Factors influencing infant visits to emergency departments

Citation
V. Sharma et al., Factors influencing infant visits to emergency departments, PEDIATRICS, 106(5), 2000, pp. 1031-1039
Citations number
57
Language
INGLESE
art.tipo
Article
Categorie Soggetti
Pediatrics,"Medical Research General Topics
Journal title
PEDIATRICS
ISSN journal
0031-4005 → ACNP
Volume
106
Issue
5
Year of publication
2000
Part
1
Pages
1031 - 1039
Database
ISI
SICI code
0031-4005(200011)106:5<1031:FIIVTE>2.0.ZU;2-S
Abstract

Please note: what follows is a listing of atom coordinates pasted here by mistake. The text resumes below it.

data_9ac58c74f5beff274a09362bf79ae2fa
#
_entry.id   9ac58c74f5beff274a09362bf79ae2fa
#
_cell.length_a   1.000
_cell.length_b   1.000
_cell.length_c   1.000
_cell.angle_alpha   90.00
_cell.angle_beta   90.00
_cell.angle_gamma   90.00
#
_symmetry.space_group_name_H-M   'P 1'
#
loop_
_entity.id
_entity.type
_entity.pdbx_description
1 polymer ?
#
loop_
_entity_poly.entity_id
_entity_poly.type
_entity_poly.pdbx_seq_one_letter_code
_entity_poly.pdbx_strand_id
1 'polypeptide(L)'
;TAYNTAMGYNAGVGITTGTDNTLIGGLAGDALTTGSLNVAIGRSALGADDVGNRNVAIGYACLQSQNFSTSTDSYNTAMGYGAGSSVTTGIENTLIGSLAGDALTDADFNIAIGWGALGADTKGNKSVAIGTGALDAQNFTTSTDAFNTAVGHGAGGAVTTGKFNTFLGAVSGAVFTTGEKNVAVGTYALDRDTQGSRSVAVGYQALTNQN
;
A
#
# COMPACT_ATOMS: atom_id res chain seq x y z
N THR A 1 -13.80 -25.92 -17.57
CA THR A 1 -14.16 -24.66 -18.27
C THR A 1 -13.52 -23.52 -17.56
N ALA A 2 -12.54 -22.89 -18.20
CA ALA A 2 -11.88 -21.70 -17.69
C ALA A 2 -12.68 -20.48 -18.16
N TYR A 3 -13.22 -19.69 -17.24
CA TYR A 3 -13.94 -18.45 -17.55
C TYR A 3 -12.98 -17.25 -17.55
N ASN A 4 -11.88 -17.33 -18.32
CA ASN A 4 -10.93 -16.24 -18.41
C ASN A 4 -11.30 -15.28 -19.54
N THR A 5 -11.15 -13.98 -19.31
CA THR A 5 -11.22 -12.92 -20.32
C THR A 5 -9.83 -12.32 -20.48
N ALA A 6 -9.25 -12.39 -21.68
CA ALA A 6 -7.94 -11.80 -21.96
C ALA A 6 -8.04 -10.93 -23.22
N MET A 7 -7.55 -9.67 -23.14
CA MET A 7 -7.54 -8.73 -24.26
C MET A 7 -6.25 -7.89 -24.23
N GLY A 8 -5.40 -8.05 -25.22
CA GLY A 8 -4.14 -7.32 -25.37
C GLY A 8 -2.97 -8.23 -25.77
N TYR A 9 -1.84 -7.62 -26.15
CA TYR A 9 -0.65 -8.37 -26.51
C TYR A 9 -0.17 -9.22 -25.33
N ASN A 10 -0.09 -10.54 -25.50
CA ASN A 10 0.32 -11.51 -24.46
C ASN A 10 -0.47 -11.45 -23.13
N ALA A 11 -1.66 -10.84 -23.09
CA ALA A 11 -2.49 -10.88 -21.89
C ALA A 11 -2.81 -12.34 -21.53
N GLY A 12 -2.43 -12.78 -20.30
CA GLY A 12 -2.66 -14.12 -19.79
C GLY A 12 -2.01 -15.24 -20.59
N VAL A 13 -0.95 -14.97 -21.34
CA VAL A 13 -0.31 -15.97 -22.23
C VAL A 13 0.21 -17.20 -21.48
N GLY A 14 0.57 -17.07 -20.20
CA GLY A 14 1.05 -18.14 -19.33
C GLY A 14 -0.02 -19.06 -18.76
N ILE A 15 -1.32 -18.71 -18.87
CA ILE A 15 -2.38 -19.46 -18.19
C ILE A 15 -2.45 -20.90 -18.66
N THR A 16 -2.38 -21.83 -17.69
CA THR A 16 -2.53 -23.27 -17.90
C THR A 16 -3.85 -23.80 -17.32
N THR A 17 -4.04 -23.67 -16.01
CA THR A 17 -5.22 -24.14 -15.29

Objectives. To follow the 1995 birth cohort of infants, born in the State o f Missouri, through their first birthday to: 1) examine their rates of visi ts to emergency departments (EDs), 2) identify predictors of any ED visit, 3) examine rates of nonurgent ED visits, and 4) identify predictors of nonu rgent visits. Methods. This was a retrospective population cohort study. Using determinis tic linkage procedures, 2 databases at the Missouri Department of Health (D OH; (the patient abstract database and the birth registry database) were li nked by DOH personnel. International Classification of Diseases, Ninth Revi sion-Clinical Modification codes for ED visits were classified as emergent, urgent, or nonurgent by 2 researchers. Eight newborn characteristics were chosen for analysis. Negative binomial regression was used to examine the r ates and predictors of both total and nonurgent ED visits. Results. There were 935 total ED visits and 153 nonurgent ED visits per 100 0 infant years. The average number of visits was .94, with 59% of infants h aving no visits, 21% having 1 ED visit, and 20% having 2 or more visits. Factors associated with increases in both total and nonurgent ED visits wer e Medicaid, self-pay, black race, rural region, presence of birth defects, and a nursery stay of >2 days. Significant interactions were found between Medicaid and race and Medicaid and rural regions on rates of ED use and non urgent use. The highest rate of ED use, 1.8 per person year, was seen in white, rural i nfants on Medicaid, and the lowest rate (.4 per person year) was seen in ur ban white infants not on Medicaid. The highest rates of nonurgent use, .3 p er person year, were among urban and rural Medicaid infants of both races a nd among black infants on commercial insurance. The lowest nonurgent rate, .04 per person year, was seen in white urban infants on commercial insuranc e. Conclusion. Infants in the State of Missouri have high rates of ED visits. Nonurgent visits are only a small portion of ED visits and cannot explain l arge variations in ED usage. Increased ED use by Medicaid patients may refl ect continuing difficulties in accessing primary care.